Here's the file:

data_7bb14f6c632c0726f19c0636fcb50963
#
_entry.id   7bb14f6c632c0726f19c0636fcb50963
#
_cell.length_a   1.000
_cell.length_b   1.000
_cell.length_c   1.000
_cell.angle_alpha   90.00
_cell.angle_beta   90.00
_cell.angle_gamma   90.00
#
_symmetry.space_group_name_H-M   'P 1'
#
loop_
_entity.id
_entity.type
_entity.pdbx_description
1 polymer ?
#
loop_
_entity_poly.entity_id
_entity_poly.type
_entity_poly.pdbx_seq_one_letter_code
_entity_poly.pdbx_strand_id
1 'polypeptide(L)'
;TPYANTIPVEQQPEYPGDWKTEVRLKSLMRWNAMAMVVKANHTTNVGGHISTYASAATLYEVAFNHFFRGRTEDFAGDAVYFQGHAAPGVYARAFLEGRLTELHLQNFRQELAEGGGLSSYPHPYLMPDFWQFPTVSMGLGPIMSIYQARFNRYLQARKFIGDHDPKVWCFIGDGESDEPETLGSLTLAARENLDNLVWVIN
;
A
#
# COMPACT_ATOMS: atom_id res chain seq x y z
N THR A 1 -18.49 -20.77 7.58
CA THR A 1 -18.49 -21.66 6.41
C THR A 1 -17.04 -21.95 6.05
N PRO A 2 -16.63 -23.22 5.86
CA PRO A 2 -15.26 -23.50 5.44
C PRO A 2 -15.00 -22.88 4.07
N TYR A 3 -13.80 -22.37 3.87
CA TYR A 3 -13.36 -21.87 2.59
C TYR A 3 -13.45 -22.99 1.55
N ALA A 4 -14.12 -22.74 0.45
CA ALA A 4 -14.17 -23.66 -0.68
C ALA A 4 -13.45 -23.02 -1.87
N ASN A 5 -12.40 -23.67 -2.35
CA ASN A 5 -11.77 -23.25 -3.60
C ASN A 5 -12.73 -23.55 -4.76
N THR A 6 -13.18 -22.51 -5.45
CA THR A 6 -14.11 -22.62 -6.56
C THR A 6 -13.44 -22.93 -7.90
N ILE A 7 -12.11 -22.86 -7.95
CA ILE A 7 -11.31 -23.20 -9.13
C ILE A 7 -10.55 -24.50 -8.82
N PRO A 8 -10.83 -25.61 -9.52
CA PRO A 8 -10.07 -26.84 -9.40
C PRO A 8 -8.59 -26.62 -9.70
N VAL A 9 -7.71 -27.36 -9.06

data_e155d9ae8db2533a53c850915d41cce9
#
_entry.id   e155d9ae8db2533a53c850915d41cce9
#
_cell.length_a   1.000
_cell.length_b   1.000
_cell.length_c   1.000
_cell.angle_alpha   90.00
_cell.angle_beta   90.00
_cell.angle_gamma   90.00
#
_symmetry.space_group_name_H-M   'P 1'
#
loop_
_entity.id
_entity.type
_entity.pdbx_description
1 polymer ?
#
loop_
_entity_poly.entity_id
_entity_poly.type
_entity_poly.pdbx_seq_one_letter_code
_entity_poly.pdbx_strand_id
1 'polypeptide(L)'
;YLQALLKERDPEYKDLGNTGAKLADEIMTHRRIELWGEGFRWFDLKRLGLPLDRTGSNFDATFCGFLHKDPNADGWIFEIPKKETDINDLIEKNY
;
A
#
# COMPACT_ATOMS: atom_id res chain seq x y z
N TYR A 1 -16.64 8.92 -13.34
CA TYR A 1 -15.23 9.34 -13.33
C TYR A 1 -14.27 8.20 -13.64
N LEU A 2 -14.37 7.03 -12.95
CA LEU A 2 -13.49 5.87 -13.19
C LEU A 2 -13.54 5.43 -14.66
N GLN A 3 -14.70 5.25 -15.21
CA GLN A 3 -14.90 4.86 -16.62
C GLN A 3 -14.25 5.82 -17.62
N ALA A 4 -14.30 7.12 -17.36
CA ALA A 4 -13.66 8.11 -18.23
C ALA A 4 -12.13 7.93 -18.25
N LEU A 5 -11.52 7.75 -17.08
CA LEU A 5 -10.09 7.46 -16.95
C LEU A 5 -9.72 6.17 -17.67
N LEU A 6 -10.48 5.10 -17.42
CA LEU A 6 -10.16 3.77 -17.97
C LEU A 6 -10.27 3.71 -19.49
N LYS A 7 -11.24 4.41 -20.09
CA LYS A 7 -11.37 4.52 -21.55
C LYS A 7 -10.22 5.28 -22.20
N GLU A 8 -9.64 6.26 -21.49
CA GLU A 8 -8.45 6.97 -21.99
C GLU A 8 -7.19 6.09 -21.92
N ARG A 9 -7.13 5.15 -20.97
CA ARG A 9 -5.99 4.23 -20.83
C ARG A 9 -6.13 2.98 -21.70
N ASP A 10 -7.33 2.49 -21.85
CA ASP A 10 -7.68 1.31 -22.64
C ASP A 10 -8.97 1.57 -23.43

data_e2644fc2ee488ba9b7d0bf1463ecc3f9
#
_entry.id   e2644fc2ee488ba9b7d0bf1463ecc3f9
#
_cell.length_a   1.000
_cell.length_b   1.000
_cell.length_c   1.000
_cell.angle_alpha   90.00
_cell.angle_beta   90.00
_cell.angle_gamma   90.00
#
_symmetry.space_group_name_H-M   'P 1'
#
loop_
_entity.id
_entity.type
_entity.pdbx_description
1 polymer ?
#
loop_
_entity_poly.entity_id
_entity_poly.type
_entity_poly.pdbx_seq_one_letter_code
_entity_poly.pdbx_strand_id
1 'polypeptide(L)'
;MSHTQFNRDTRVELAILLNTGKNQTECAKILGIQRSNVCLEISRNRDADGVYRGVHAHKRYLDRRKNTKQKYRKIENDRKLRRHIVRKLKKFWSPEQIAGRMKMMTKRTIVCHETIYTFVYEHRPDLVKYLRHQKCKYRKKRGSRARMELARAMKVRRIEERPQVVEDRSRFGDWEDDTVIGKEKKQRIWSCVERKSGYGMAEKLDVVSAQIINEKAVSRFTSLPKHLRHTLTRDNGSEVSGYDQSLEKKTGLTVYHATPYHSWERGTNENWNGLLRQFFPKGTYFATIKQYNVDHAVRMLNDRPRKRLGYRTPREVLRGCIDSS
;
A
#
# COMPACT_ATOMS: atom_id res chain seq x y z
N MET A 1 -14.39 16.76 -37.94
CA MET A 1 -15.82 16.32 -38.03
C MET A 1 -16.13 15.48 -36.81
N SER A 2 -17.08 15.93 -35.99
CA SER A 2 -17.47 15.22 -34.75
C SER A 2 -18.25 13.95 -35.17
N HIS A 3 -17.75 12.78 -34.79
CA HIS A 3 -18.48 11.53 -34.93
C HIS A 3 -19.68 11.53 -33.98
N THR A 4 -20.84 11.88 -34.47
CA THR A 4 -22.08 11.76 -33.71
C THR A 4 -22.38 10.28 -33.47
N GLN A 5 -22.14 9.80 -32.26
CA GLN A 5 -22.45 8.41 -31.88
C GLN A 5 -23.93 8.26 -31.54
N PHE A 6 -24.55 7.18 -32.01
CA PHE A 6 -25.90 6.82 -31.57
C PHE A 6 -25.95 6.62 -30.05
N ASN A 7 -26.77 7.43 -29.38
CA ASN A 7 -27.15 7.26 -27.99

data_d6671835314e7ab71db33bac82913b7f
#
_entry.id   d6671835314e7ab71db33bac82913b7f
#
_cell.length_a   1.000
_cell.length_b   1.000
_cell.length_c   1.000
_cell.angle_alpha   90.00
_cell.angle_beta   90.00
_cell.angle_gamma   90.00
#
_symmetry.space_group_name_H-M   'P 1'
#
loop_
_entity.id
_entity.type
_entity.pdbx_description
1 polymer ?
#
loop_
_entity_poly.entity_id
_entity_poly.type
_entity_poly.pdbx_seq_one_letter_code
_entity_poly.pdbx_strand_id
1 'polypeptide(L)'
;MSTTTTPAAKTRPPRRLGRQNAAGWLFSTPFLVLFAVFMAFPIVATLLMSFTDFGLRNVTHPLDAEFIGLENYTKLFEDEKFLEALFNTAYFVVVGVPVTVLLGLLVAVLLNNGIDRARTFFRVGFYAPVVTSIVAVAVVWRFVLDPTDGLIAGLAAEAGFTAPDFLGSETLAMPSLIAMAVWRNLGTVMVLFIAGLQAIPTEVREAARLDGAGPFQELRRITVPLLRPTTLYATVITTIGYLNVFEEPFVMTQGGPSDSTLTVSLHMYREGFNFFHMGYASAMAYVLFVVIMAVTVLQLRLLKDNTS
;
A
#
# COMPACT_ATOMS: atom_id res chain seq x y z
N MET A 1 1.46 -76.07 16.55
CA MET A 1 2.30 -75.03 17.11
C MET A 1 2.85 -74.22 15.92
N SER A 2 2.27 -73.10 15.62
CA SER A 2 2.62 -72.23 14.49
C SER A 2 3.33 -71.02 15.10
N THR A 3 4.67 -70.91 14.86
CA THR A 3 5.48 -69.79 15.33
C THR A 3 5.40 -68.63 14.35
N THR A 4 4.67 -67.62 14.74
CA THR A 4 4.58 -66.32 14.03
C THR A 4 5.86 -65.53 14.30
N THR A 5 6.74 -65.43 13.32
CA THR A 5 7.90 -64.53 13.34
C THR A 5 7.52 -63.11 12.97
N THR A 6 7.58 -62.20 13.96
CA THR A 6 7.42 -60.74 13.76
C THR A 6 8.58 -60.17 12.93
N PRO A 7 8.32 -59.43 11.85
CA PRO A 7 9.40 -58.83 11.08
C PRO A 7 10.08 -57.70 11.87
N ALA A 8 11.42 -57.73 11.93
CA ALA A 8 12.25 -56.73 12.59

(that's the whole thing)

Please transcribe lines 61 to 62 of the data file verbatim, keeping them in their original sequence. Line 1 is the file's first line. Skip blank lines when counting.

_cell.length_b   1.000
_cell.length_c   1.000